Date of Award


Degree Name

Doctor of Philosophy


Educational Leadership, Research and Technology

First Advisor

Dr. Donna Talbot


The focus of this study was to understand the career paths and experiences of Division I-A Athletic Directors. There are only 120 of these coveted positions in the country. The limited research on how to obtain this position led to this investigation.

This research examined the career paths of 10 Division I-A ADs male (five African American and five White) and their experiences reaching their position. A qualitative phenomenological approach was used as the methodology. One-on-one phone interviews were conducted using open-ended interview questions that elicited information from each participant. The Social Cognitive Career Theory and Critical Race Theory were the theoretical frameworks used as the lens in the data analysis process.

Data analysis produced three major themes and several sub themes, some of which were supported by previous research. As in other studies, the majority of the participants were former college student-athletes and coaches, and they also held graduate degrees. Some of the necessary skills and experiences to obtain an athletic director's position were business acumen, networking skills, and volunteering opportunities. Although, participants agreed that the skills and experiences were important to acquire, some participants also acknowledged the importance of being "called" to the position.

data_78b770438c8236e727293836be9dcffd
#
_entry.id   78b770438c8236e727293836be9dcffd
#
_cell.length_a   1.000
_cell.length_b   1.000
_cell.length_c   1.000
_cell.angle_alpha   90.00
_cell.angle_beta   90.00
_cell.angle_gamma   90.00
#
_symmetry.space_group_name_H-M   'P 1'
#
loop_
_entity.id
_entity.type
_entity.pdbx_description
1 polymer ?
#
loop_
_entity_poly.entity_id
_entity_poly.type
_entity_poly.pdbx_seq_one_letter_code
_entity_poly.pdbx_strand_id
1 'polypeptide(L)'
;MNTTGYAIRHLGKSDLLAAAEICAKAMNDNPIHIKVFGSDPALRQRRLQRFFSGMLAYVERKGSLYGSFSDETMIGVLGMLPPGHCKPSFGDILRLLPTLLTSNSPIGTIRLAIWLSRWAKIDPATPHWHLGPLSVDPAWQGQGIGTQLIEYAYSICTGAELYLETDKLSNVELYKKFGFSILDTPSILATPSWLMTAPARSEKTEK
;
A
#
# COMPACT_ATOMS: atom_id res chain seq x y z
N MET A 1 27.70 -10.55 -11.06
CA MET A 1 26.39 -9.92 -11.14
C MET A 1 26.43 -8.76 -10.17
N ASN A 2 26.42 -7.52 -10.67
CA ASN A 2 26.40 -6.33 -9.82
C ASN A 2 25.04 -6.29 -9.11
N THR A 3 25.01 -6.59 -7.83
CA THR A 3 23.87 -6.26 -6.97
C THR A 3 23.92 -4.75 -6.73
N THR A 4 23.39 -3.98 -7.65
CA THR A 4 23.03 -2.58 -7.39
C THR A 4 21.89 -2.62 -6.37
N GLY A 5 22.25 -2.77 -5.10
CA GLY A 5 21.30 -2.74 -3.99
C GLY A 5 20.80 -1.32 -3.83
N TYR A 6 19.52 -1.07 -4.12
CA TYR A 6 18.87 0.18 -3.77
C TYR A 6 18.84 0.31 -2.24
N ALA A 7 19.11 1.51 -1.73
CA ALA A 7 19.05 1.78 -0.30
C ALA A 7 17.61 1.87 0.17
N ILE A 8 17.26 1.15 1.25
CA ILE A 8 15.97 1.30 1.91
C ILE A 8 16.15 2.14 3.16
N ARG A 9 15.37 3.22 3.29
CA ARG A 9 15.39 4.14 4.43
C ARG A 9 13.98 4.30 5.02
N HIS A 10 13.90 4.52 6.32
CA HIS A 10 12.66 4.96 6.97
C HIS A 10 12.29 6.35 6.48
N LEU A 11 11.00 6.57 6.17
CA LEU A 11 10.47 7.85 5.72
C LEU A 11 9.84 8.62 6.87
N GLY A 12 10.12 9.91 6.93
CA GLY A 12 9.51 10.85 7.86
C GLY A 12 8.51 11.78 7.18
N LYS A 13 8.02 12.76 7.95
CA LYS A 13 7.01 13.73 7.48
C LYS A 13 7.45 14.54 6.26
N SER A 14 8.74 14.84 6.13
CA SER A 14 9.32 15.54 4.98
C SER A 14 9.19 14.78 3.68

In addition, the data reveal several factors pertaining to the lifestyle of an athletic director. ADs work extended hours, have supportive families, and must have thick skin and a sense of humor to handle the negative criticism from fans and alumni. Moreover, an emergent theme for holding this position was having the "right fit" with the university and the athletic department. According to the participants in this study, race was not a factor in obtaining their current athletic director positions.

According to the Social Cognitive Career Theory, all the participants demonstrated high self-efficacy based on their education, skills, and experiences they acquired in pursuing and obtaining their Division I-A athletic director positions. While none of the participants openly acknowledged the role of race in their careers, a few of the African American ADs shared specific stories about the impact of race as they pursued or considered accepting their positions.

Access Setting

Dissertation-Open Access